speculative fiction is a form of wish fulfillment -- whether the wishes
being explored are base, crude, wondrous, or visionary?
MB: Interesting question. If the answer is
yes, then I'd have to add that perhaps all fiction is, at root, a species
of wish fulfillment, except that some stories are so violent, despairing,
or satirical of current human institutions and practices that who in
their right minds would wish for such manifestations of the degraded
spirit? Of course, some fiction operates as outright warning, or as
a call to ameliorative action, and that is often true in science fiction
as well as in any other variety. So I think I'd rather say that all
fiction, and all poetry, even when it deals with the cruder aspects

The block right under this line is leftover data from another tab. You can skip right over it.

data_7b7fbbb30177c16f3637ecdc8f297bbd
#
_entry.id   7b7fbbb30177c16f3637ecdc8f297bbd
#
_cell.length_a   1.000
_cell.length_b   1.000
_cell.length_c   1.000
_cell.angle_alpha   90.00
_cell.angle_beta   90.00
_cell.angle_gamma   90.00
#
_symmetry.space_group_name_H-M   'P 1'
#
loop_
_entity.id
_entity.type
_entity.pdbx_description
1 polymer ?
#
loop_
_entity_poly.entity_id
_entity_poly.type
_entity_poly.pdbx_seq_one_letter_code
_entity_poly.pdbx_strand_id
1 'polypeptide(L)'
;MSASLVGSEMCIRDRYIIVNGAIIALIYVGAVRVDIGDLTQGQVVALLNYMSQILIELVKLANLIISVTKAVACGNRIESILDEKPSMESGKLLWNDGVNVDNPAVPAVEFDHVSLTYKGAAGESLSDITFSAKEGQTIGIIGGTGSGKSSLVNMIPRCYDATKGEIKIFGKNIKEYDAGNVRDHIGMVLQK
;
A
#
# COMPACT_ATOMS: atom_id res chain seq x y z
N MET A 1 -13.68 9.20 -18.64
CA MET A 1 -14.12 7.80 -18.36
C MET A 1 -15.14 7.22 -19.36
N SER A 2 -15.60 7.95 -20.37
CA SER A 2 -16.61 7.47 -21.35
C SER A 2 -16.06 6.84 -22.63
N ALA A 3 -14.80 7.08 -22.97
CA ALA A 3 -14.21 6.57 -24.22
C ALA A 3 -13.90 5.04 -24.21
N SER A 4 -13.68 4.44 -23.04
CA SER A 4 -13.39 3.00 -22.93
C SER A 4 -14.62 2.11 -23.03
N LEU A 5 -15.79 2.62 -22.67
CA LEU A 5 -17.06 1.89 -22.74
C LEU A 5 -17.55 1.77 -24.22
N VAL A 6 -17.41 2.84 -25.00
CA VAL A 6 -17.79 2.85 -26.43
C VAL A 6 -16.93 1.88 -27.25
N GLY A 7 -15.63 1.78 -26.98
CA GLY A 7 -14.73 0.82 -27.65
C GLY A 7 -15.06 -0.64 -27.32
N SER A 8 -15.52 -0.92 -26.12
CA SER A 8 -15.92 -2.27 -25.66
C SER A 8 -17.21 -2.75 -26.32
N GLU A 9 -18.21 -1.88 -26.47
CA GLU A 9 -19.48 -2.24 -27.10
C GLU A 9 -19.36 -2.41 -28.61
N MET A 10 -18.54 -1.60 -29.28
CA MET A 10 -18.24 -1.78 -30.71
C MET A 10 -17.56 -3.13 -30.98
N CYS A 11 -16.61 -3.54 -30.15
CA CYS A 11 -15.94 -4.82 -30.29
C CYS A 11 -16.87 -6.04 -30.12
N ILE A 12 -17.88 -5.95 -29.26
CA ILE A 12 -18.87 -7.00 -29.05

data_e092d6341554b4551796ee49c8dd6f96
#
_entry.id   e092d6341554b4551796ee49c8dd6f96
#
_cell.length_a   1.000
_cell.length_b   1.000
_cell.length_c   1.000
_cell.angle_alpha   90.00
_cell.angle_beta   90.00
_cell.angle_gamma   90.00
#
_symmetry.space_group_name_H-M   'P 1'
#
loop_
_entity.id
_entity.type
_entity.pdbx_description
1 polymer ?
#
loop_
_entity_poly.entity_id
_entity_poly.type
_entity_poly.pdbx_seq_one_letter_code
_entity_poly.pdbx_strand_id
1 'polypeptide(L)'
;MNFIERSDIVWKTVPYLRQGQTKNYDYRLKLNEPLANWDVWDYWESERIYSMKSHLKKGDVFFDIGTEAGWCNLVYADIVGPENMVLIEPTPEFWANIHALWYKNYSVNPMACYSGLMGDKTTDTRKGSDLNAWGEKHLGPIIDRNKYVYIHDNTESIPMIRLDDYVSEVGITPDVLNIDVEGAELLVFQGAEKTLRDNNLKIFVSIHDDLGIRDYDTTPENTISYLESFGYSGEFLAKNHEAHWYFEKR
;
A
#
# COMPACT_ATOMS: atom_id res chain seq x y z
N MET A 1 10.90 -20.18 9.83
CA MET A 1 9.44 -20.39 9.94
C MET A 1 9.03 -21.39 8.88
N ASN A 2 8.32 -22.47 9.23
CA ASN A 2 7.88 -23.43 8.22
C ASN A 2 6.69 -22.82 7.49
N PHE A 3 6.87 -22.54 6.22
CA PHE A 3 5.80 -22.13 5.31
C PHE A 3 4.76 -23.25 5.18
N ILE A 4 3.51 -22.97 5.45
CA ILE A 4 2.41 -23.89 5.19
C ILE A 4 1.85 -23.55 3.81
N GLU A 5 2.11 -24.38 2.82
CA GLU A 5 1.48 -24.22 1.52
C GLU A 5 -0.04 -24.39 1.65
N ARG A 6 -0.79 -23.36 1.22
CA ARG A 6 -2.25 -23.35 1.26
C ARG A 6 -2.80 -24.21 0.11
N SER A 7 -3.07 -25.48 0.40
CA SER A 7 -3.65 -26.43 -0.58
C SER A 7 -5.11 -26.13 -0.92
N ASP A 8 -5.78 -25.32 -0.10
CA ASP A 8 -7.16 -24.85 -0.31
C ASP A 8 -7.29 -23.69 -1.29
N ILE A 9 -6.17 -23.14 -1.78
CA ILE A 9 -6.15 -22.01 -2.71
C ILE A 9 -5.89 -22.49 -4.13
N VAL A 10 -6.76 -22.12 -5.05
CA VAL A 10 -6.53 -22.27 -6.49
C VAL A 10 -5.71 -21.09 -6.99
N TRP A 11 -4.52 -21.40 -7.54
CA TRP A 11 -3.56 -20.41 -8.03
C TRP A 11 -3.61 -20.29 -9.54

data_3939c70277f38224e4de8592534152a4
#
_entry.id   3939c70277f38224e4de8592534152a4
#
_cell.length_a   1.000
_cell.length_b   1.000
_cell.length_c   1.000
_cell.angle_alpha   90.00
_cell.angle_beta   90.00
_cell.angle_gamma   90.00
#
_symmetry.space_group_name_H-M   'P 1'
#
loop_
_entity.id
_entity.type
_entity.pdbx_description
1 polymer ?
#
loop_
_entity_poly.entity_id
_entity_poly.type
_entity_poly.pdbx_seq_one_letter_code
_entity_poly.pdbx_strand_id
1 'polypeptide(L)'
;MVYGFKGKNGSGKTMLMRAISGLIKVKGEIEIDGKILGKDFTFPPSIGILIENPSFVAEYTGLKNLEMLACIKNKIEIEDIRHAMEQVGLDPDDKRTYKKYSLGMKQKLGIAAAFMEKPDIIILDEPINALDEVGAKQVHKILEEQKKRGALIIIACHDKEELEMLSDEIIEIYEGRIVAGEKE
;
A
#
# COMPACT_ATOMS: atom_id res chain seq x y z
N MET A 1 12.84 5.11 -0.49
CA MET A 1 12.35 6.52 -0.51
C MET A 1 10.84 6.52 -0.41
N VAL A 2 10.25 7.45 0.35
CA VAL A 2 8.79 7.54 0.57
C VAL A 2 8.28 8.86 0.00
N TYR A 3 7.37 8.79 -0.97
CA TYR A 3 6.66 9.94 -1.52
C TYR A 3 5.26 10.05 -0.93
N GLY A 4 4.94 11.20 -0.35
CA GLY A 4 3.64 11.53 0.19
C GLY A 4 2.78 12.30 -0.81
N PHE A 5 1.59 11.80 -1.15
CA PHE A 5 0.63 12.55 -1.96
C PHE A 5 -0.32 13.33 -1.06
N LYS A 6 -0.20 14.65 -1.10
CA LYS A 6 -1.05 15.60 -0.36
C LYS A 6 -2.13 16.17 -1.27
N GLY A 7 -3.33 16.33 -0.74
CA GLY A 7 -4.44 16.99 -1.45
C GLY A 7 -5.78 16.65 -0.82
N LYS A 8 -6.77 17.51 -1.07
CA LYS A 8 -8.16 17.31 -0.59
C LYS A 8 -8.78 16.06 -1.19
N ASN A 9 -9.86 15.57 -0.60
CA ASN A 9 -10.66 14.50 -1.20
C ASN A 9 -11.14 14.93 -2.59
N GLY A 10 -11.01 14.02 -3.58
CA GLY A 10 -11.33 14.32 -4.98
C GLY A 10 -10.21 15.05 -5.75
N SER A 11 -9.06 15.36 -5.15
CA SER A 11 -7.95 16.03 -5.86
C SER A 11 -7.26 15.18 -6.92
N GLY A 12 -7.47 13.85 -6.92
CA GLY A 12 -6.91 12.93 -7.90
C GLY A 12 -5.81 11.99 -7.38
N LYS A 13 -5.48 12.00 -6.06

of human existence, has an inescapable spiritual dimension. The act
of writing, even when its subject matter repulses or deflates, almost
always stands as an act of affirmation.
KM: Brighten to Incandescence
was originally going to be a "Best of" collection. Might we still look
forward to a "Best of Michael Bishop" from Golden Gryphon some time
down the road?
MB: That would depend a great deal on how Brighten
to Incandescence does for Golden Gryphon, and whether Gary Turner
and Marty Halpern would like to take a chance on another Michael Bishop
collection. Frankly, I can see where, commercially, they might prefer
another gathering of previously uncollected stories to an omnibus volume
of stories still available in other volumes.
KM: What are you working
MB: I've spent this last semester, early February
through early May, teaching a poetry-writing course to seven talented
students at LaGrange College. I've written exactly one new work, a poem